Thank you, CGray123, for the on point source! I do understand that Ms Taylor has addressed the fact that there are conflicts of interest and we do have documentation that she has withdrawn from a parent's case.
I tried to read and understand your referenced Rule 1.7 and it appears she did withdraw from the parent's case, timely, as she committed to representing the person who is arrested of murdering their child.
But in Rule 1.7 I found a reference to apply Rule 1.9 for those conflicts of interests concerning former clients. Of interest:
RULE 1.9: DUTIES TO FORMER CLIENTS
- (a) A lawyer who has formerly represented a client in a matter shall not thereafter represent another person in the same or a substantially related matter in which that person's interests are materially adverse to the interests of the former client unless the former client gives informed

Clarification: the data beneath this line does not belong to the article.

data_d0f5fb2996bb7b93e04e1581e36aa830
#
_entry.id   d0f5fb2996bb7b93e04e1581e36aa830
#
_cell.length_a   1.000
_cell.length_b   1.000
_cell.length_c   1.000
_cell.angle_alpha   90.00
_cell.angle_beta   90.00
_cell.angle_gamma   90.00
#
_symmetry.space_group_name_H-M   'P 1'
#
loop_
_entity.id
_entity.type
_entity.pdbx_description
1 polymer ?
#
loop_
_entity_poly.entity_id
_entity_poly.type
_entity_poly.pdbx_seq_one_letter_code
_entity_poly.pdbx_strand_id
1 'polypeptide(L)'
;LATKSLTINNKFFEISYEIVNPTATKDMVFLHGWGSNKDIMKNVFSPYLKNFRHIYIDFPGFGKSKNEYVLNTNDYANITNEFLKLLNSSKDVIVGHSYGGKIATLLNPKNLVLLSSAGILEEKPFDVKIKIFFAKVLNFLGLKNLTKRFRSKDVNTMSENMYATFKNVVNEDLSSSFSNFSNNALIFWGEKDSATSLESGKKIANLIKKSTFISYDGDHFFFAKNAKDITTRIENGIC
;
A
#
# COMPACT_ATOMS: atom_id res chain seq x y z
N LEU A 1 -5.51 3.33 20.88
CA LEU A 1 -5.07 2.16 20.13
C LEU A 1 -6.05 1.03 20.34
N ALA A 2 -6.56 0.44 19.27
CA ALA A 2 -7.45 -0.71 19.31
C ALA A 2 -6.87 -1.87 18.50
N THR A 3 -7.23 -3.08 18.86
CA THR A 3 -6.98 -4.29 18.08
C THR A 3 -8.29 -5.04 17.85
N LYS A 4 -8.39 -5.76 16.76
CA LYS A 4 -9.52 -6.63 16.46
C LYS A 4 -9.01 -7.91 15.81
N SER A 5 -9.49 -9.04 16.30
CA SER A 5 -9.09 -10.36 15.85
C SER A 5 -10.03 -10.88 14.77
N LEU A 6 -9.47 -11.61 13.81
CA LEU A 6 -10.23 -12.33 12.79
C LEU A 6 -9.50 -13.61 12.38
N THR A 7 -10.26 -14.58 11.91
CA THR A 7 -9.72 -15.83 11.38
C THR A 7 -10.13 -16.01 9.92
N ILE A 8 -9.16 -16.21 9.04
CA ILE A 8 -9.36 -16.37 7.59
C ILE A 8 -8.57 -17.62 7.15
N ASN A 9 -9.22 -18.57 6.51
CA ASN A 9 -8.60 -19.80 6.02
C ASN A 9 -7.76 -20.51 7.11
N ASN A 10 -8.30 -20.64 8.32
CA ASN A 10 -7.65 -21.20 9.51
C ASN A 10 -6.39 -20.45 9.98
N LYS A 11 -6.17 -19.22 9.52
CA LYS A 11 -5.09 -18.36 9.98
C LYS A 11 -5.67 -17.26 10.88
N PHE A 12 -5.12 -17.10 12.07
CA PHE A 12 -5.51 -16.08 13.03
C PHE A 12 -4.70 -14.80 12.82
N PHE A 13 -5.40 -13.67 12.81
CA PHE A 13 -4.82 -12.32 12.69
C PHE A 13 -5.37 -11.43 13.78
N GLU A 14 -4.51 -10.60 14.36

consent, confirmed in writing.
(BBM) I would consider that 'a substantially related matter' would include a parent/child relationship and its connection to representing the accused murderer of that parent's child.
So, as I understand, wouldn't that former client (parent of child) have to give their informed consent (as well as BK) for Ms Taylor to represent the accused also?
And, if so, do we know that the parent has consented and signed a legal document stating such?
My concern is not that Ms Taylor is not, nor would not, do her best to put forth the best defense for BK. My concern lies in giving him any opportunity or loopholes, whatsoever, to contest the legality of the trial should he be found guilty.
My limited interpretation and moo.